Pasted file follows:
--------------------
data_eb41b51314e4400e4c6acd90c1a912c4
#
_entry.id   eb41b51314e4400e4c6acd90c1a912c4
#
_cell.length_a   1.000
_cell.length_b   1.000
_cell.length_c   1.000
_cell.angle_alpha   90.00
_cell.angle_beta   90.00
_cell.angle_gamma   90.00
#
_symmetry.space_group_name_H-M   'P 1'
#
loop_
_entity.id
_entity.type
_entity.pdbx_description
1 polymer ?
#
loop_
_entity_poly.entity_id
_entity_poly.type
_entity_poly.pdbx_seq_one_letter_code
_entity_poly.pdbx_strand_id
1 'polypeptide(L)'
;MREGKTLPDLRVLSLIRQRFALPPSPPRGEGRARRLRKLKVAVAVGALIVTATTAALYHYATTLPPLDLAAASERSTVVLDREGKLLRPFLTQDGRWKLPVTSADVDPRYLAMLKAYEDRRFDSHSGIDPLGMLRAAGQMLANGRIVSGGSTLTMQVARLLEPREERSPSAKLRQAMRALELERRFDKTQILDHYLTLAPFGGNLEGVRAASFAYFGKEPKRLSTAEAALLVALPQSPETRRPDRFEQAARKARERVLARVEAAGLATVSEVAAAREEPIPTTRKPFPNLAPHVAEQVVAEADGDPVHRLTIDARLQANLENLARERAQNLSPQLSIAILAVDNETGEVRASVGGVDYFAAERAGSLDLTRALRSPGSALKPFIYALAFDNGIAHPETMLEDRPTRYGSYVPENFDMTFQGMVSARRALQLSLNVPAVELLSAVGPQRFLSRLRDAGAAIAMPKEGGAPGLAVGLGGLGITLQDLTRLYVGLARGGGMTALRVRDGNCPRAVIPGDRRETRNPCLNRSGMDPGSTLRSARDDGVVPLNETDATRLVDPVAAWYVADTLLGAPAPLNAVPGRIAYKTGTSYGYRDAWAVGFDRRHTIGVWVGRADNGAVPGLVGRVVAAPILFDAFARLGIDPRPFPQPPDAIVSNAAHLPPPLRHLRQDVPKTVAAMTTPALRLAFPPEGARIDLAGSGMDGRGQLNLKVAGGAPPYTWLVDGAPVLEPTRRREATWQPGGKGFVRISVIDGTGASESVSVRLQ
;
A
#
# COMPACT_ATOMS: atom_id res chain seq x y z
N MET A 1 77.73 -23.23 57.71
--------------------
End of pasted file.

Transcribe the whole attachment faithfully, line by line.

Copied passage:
data_eb41b51314e4400e4c6acd90c1a912c4
#
_entry.id   eb41b51314e4400e4c6acd90c1a912c4
#
_cell.length_a   1.000
_cell.length_b   1.000
_cell.length_c   1.000
_cell.angle_alpha   90.00
_cell.angle_beta   90.00
_cell.angle_gamma   90.00
#
_symmetry.space_group_name_H-M   'P 1'
#
loop_
_entity.id
_entity.type
_entity.pdbx_description
1 polymer ?
#
loop_
_entity_poly.entity_id
_entity_poly.type
_entity_poly.pdbx_seq_one_letter_code
_entity_poly.pdbx_strand_id
1 'polypeptide(L)'
;MREGKTLPDLRVLSLIRQRFALPPSPPRGEGRARRLRKLKVAVAVGALIVTATTAALYHYATTLPPLDLAAASERSTVVLDREGKLLRPFLTQDGRWKLPVTSADVDPRYLAMLKAYEDRRFDSHSGIDPLGMLRAAGQMLANGRIVSGGSTLTMQVARLLEPREERSPSAKLRQAMRALELERRFDKTQILDHYLTLAPFGGNLEGVRAASFAYFGKEPKRLSTAEAALLVALPQSPETRRPDRFEQAARKARERVLARVEAAGLATVSEVAAAREEPIPTTRKPFPNLAPHVAEQVVAEADGDPVHRLTIDARLQANLENLARERAQNLSPQLSIAILAVDNETGEVRASVGGVDYFAAERAGSLDLTRALRSPGSALKPFIYALAFDNGIAHPETMLEDRPTRYGSYVPENFDMTFQGMVSARRALQLSLNVPAVELLSAVGPQRFLSRLRDAGAAIAMPKEGGAPGLAVGLGGLGITLQDLTRLYVGLARGGGMTALRVRDGNCPRAVIPGDRRETRNPCLNRSGMDPGSTLRSARDDGVVPLNETDATRLVDPVAAWYVADTLLGAPAPLNAVPGRIAYKTGTSYGYRDAWAVGFDRRHTIGVWVGRADNGAVPGLVGRVVAAPILFDAFARLGIDPRPFPQPPDAIVSNAAHLPPPLRHLRQDVPKTVAAMTTPALRLAFPPEGARIDLAGSGMDGRGQLNLKVAGGAPPYTWLVDGAPVLEPTRRREATWQPGGKGFVRISVIDGTGASESVSVRLQ
;
A
#
# COMPACT_ATOMS: atom_id res chain seq x y z
N MET A 1 77.73 -23.23 57.71